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A wellhead is the topmost point of a well. Wellheads serve a number of functions while a well is being drilled, once it is completed and operational, and when it is shut down, either temporarily or permanently. The wellhead is installed early on in the process so that it can serve as a point of attachment for a blowout preventer, a piece of equipment which prevents catastrophic failure of a well, and once a well is completed, equipment for regulating well operations can be attached at the wellhead.
The wellhead provides pressure sealing as well as room for casing and tubing related to the well, including permanent and temporary equipment introduced into the well. When a wellbore is completed, a pump can be attached to the wellhead or it may be fitted with a device known as a Christmas tree. The Christmas tree holds valves which are used to control pressure inside the wellbore and to regulate the flow of fluids from the well. This device can also be used as a point of entry to inject things into the well.
The term “Christmas tree” is a reference to the shape of this device, which does from a distance resemble a festively decorated tree because it is usually brightly colored for safety and highly branched to make room for valves and pipes. The wellhead is right at the surface and may be partially buried, while the Christmas tree projects so that it will be accessible to technicians who need to be able to adjust it in order to operate the well successfully.
Wellheads can vary in size and complexity depending on the type of well and the location. With things like undersea oil wells, for example, there are substantial pressure and pollution concerns which must be addressed to make the well as safe as possible. By contrast, with something like a household water well, there are fewer safety concerns and less need for very precise control.
Engineers who work with wells want to avoid situations in which wells fail or other problems develop. Control panels are usually located in central areas to provide remote access and the well can also be worked on at the wellhead. When wells need to be temporarily taken offline or maintained, adjustments can be made to the Christmas tree to address concerns about pressure differentials and other situations which could contribute to the development of workplace hazards.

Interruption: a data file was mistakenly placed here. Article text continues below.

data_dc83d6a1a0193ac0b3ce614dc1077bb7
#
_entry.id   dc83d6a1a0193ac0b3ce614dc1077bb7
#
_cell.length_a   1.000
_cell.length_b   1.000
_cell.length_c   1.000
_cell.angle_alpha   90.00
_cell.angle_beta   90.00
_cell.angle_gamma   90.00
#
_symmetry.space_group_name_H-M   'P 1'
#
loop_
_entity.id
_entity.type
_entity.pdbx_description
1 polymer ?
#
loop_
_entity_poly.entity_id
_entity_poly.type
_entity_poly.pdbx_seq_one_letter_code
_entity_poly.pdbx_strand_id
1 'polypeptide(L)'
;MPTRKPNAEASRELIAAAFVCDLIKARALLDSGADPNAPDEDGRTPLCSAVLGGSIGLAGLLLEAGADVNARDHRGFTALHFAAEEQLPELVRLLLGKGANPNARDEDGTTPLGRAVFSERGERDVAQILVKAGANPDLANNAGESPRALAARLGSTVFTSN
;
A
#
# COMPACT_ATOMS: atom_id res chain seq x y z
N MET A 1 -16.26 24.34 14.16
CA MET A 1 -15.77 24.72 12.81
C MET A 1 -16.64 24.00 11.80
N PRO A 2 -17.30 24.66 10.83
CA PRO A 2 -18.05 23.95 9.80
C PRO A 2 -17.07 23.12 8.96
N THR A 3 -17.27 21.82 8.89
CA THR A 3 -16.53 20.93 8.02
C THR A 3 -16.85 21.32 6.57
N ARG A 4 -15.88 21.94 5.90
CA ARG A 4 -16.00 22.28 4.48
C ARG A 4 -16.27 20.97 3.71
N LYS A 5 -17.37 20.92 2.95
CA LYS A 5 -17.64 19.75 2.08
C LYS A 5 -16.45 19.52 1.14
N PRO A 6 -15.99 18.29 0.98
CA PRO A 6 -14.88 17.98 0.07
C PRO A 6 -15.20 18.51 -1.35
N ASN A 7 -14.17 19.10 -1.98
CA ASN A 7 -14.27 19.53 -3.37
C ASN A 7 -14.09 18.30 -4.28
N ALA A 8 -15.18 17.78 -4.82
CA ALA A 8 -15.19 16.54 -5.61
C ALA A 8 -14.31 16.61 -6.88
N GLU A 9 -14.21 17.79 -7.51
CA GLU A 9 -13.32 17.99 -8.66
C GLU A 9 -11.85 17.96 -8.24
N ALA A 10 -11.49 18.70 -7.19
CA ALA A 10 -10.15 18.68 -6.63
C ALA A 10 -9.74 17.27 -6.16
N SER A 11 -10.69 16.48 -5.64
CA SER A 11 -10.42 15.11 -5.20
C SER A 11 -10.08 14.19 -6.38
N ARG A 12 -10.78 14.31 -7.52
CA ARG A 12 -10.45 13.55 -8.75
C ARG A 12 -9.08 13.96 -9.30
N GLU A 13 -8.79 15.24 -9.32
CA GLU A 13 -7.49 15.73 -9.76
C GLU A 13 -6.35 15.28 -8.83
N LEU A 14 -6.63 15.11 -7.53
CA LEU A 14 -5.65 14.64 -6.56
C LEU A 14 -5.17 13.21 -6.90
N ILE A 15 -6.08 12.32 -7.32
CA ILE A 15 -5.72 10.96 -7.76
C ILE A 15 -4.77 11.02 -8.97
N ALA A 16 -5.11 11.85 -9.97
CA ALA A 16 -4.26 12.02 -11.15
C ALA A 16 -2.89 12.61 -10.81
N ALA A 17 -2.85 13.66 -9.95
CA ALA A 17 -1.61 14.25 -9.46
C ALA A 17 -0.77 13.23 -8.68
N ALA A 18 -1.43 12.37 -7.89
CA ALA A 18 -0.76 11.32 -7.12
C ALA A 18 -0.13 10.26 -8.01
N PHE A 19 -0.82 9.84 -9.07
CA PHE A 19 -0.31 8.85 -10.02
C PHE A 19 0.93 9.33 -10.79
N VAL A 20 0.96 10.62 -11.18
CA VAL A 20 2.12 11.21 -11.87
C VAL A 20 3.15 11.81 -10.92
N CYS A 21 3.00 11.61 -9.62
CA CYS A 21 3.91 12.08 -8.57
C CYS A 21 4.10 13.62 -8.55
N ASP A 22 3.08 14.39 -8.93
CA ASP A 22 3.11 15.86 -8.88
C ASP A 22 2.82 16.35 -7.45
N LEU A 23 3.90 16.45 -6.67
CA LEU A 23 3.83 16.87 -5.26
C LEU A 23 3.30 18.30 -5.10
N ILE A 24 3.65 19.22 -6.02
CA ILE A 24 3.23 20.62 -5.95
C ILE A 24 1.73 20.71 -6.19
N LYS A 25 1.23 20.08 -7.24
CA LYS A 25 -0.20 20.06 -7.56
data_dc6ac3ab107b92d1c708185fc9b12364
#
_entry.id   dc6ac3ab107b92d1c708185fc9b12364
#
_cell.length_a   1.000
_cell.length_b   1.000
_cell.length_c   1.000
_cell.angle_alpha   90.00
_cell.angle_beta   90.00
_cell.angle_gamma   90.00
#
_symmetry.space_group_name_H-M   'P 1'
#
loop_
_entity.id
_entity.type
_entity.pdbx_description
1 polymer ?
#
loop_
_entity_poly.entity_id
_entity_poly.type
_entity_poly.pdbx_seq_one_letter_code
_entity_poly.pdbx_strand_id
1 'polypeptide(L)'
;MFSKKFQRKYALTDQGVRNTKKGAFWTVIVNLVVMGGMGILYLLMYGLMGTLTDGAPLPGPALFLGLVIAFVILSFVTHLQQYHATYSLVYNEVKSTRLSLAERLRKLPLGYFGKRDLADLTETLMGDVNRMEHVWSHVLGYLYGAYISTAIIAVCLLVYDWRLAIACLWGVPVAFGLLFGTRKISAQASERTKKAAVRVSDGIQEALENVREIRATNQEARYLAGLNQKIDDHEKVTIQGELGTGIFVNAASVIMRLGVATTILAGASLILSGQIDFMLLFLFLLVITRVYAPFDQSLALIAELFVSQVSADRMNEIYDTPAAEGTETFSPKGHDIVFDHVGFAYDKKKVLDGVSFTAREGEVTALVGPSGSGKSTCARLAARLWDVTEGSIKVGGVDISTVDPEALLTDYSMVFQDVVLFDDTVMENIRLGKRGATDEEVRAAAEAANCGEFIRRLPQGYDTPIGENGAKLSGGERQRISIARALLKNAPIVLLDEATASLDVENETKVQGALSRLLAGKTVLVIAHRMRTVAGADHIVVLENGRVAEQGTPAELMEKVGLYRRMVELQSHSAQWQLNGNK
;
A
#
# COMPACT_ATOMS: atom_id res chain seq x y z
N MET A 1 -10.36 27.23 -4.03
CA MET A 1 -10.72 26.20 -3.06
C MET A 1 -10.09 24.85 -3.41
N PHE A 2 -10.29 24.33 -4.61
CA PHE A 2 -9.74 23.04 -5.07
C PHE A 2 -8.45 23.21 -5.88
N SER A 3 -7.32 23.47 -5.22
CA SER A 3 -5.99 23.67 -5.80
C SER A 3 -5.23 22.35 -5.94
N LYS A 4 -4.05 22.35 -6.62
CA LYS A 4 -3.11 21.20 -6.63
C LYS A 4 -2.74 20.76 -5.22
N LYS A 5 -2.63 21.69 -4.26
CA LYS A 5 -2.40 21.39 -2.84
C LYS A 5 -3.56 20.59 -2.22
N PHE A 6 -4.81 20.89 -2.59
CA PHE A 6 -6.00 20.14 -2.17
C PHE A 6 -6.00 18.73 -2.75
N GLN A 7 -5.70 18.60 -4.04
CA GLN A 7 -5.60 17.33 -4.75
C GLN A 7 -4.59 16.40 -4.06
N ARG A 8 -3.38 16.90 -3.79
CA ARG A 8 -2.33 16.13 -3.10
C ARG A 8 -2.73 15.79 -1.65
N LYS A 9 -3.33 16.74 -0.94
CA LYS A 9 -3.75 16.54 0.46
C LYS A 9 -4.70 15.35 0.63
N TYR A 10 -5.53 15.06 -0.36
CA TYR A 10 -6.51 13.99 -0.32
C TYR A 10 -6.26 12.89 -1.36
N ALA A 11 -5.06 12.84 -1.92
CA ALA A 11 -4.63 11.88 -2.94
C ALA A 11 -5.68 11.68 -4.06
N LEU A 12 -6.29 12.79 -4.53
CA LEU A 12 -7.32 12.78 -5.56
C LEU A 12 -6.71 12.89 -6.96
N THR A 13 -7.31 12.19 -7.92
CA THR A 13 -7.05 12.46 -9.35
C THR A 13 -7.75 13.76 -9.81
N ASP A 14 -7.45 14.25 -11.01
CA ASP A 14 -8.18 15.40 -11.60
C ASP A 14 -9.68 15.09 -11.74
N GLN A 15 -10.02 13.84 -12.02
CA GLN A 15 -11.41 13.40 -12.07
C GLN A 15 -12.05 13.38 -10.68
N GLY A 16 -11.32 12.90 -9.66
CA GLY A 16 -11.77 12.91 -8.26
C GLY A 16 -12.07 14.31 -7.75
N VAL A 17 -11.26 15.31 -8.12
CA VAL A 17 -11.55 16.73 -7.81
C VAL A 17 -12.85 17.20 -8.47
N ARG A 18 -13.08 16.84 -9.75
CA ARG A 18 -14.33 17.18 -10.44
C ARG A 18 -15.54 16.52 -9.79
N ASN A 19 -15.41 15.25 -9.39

@geekish - My husband and I found the same problem with our well system when we bought the house, while our water pressure is still not going to knock our socks off we did find a little fix that helped, and may help you with the drinkability of your water.
The fix was so simple - we changed the filter.
Neither of us had well systems growing up so when we called a well person to come out and help us he showed us how to change the filter. He said it looked like it had not been changed in years.
We still have high sediment water so we still do not drink it; even with regular changes of the filter but it is *much* better than before.
There are many anecdotal suggestions that I have read about increasing water pressure with wells, but my husband and I have not taken that next step - too busy decorating right now!
I purchased my first house two years ago and one of the odd things about the house was that the wellhead was only a few from the house and the second thing was that the person who looked at the wellhead mentioned it looked older. He suggested replacing it.
This is my first ever on a well versus city water experience and I must say I can drink pretty much any tap water except ours! Will changing out the wellhead give us better tasting water or does it not have anything to do with that.
Also our pressure is not the greatest - again will changing the wellhead fix this or is there a specialized wellhead pump that is better at fixing this problem in particular?